After wrapping up his usual batch of post-practice free throws, James Ennis III strode across the end line and disappeared into the courtside weight room like the ghost of a Gilded Age ballplayer into a cinematic field of corn. In his wake, a Sixers media relations staffer who had been dispatched to retrieve him quickened his pace, reemerging a few moments later with the 28-year-old wing at his side.

It had been a premature exit, but an understandable one. Thirty-six hours removed from an emphatic 145-123 victory over the Nets that evened their first round playoff series at one game apiece, the Sixers offered the assembled media no shortage of stories to pursue. When Ennis boarded the team bus later that afternoon for the short trip north in advance of Thursday’s Game 3, his fellow passengers would include an All-Star center who was battling tendinitis in his left knee, an All-Star point guard who on Wednesday was the subject of an unflattering story in the New York Daily News, and a longtime coach who everyone more or less agrees must win three out of his next five games to have any chance at keeping his job.

Truth be told, Ennis was never supposed to be here, even before a pair of traumatic blows to his right quadriceps left him unable to perform the most rudimentary of competitive movements without a jolt of crippling pain. Less than two months earlier, when the Sixers were igniting talk of another NBA super team with their blockbuster trade for Tobias Harris, Ennis was in Sacramento, logging his 10th straight game of 20-plus minutes for a Houston Rockets team that was in the midst of reestablishing itself as a legitimate Western Conference contender. Needless to say, when the Rockets traded the veteran journeyman to the Sixers the following day, the deal flew so far under the radar that it nearly skimmed the ground.

Yet, there Ennis was on Wednesday afternoon, his bearded cheeks and wiry frame rising from the center of an amorphous half-circle of microphones and cameras and digital voice recorders. In different circumstances, on a different team, his 12 minutes of action against the Nets on Monday night would indeed be the afterthought to which it has been reduced. But with the Sixers needing three wins in five games against a team that has already beaten them in three of six this season, Ennis’ surprising return from injury might well be decisive.

“I think the inclusion of James Ennis may be more than others might truly understand,” Sixers coach Brett Brown said.

That’s not at all hyperbolic when you consider a series of essential facts. In Game 1, the Sixers’ first defensive wing off the bench was Jonathon Simmons. In the 11 minutes he played, the Nets outscored the Sixers by 16 points. In Game 2, that role belonged to Ennis. In the 12 minutes he played, the Sixers outscored Brooklyn by 14.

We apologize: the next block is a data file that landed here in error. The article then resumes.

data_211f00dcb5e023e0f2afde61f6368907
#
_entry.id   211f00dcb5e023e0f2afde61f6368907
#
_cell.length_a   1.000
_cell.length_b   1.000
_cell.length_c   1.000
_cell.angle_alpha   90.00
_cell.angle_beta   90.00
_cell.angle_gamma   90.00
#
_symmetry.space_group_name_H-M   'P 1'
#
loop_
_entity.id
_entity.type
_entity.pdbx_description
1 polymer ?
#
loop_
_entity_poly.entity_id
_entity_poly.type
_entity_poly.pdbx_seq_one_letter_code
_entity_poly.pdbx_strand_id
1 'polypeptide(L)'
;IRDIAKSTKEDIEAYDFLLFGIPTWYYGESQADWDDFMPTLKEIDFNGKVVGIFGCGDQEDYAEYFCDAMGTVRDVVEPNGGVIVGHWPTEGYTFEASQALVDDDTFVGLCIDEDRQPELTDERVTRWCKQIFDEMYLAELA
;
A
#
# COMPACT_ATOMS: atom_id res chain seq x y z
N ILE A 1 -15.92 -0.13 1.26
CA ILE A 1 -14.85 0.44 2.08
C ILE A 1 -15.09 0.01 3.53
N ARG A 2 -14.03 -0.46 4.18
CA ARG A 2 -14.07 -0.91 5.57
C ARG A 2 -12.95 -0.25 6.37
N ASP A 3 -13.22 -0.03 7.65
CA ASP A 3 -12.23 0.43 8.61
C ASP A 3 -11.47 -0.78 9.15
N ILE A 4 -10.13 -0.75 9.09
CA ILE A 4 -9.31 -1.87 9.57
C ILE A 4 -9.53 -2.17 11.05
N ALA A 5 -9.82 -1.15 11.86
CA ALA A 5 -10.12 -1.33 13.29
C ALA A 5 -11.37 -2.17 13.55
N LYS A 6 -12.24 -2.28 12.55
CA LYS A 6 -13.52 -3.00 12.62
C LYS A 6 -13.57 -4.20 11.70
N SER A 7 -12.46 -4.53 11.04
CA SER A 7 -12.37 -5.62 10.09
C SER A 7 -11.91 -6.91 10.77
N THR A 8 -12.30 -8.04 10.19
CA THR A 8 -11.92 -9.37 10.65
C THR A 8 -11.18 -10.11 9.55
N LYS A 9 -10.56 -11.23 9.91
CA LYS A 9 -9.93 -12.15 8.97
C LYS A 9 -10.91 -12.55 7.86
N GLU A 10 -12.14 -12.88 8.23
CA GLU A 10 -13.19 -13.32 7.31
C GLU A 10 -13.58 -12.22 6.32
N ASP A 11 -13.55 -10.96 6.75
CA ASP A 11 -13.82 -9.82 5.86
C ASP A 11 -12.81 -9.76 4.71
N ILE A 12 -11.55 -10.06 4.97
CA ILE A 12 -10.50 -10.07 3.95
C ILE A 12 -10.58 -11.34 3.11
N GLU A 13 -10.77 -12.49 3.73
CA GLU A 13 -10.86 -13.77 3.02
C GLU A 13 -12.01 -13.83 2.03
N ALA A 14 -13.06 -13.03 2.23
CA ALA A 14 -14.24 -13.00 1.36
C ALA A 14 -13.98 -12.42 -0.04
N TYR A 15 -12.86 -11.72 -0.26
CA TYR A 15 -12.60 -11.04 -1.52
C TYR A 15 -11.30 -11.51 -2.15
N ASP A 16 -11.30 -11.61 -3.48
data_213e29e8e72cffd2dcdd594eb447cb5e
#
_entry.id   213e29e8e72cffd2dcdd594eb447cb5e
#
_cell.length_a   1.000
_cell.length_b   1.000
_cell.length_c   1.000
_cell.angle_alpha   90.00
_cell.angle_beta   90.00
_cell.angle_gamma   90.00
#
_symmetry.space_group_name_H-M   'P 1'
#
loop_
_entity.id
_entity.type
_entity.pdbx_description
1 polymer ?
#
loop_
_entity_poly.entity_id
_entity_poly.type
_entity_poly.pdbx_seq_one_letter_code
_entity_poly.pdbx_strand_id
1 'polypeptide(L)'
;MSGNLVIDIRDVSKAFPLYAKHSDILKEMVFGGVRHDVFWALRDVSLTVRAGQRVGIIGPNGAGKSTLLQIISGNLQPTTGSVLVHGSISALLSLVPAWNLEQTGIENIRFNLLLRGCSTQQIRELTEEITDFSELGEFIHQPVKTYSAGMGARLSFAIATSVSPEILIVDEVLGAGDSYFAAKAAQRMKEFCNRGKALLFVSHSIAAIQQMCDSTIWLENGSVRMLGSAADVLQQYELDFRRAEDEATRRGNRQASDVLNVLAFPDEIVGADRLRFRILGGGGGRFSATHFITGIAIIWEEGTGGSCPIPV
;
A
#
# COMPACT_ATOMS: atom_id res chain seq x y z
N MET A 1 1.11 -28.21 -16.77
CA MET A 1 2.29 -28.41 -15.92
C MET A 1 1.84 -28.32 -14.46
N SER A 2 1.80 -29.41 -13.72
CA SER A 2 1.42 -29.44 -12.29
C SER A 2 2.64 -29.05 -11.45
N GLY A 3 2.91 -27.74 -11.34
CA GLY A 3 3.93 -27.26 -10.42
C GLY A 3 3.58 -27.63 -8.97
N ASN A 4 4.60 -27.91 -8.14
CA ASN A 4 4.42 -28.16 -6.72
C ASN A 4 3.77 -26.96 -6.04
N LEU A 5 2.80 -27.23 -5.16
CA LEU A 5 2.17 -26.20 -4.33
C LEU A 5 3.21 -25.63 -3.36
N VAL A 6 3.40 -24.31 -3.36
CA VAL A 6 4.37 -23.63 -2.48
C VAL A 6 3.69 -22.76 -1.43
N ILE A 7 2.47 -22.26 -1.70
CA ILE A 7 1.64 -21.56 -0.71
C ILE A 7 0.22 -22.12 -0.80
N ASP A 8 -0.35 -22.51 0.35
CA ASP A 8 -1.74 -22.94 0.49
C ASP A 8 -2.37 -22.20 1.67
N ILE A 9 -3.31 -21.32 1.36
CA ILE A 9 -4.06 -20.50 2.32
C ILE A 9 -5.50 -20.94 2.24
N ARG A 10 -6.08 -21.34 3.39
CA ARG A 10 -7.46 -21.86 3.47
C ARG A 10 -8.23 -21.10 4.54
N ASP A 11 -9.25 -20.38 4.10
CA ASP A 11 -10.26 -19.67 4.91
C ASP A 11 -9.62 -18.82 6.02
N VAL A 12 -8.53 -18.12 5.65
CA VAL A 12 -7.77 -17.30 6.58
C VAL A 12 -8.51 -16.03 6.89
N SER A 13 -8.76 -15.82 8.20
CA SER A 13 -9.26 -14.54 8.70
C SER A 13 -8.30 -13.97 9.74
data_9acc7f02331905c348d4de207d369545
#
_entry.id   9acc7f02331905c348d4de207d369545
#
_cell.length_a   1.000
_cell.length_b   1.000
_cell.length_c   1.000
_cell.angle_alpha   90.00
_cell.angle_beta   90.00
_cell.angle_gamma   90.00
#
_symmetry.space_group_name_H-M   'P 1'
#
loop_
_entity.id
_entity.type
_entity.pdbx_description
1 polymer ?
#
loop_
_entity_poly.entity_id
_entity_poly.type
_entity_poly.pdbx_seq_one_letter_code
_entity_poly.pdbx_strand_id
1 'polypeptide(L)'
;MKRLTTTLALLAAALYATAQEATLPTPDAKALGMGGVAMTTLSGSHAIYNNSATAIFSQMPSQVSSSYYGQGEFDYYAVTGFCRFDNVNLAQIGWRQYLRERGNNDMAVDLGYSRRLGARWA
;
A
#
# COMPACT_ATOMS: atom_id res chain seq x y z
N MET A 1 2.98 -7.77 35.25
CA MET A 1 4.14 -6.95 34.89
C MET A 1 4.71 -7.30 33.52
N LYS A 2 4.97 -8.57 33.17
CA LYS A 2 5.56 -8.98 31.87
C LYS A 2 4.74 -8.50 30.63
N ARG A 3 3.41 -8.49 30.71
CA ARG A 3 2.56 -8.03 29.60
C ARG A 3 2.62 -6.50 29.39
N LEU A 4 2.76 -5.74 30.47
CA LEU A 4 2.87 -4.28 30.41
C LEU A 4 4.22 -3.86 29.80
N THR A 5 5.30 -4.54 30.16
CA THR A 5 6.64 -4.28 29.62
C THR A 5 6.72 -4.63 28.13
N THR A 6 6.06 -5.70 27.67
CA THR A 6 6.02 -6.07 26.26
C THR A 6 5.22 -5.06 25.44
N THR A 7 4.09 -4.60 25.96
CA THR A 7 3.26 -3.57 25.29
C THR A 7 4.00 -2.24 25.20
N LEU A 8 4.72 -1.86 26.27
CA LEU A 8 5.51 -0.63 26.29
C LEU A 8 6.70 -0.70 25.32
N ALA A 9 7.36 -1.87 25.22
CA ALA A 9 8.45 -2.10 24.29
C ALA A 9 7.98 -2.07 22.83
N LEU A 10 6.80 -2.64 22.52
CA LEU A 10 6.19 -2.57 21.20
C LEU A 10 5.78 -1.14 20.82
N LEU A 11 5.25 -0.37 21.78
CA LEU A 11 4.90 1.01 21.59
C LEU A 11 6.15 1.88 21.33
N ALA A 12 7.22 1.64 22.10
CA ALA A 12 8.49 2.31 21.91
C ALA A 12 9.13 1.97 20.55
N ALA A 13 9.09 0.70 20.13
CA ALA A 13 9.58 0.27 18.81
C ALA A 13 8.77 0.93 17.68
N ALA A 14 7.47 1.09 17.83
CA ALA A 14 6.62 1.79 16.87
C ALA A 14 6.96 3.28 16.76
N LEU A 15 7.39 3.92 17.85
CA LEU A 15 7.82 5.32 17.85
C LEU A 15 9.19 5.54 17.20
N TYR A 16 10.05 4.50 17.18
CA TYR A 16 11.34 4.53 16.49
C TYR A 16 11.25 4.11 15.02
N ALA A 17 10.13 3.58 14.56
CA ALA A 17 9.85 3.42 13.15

When Ennis checked into the game for the first time late in the first quarter, the Sixers held a 20-15 lead, in large part because of the job Jimmy Butler and Ben Simmons were able to do to prevent the Nets’ electric backcourt from creating mayhem inside 15 feet. For the final 5:31 of the period, Ennis’ role was to maintain that performance, first in place of Simmons, and then in place of Butler. At the end of the quarter, the Sixers still held a 34-28 lead (the only reason the Nets were that close was a trio of deep, tip-your-cap three-pointers).

The third quarter unfolded in similar fashion. When Ennis checked in with 6:09 left, Nets were still a scoring flurry away from climbing back into an 89-72 game. That would have sounded like a daunting proposition even 24 hours earlier. When Ennis left a game against the Hawks on April 4 after taking another blow to his quad, the Sixers announced that he would be sidelined for at least two weeks, putting his availability for any part of the first round in significant doubt. So it came as a surprise when the team upgraded him to a game-time decision in advance of Game 2.

“I was ahead of schedule, luckily, with the training staff here, and I did a lot of extra work on myself at home to get my quad a lot stronger,” Ennis said.

With Ennis bringing his impressive blend of energy, athleticism, and positioning off the bench, the Sixers limited the Nets’ backcourt to just nine points over the final six minutes of the third quarter, a key factor in their 27-15 run to end the period.

Looking ahead to Game 3 in Brooklyn on Thursday night, Ennis’ sudden presence in the rotation is as good of a reason as any to think we will not witness a repeat of Game 1. While he was on a minutes restriction of 12 minutes in his first game back, that cap should increase as the series progresses.

“The belief is and the intent is that we’re gonna see more of him, that he will be healthier to play more minutes if that is what I choose,” Brown said.

That’s an obvious choice, as inconspicuous a hero as Ennis may be.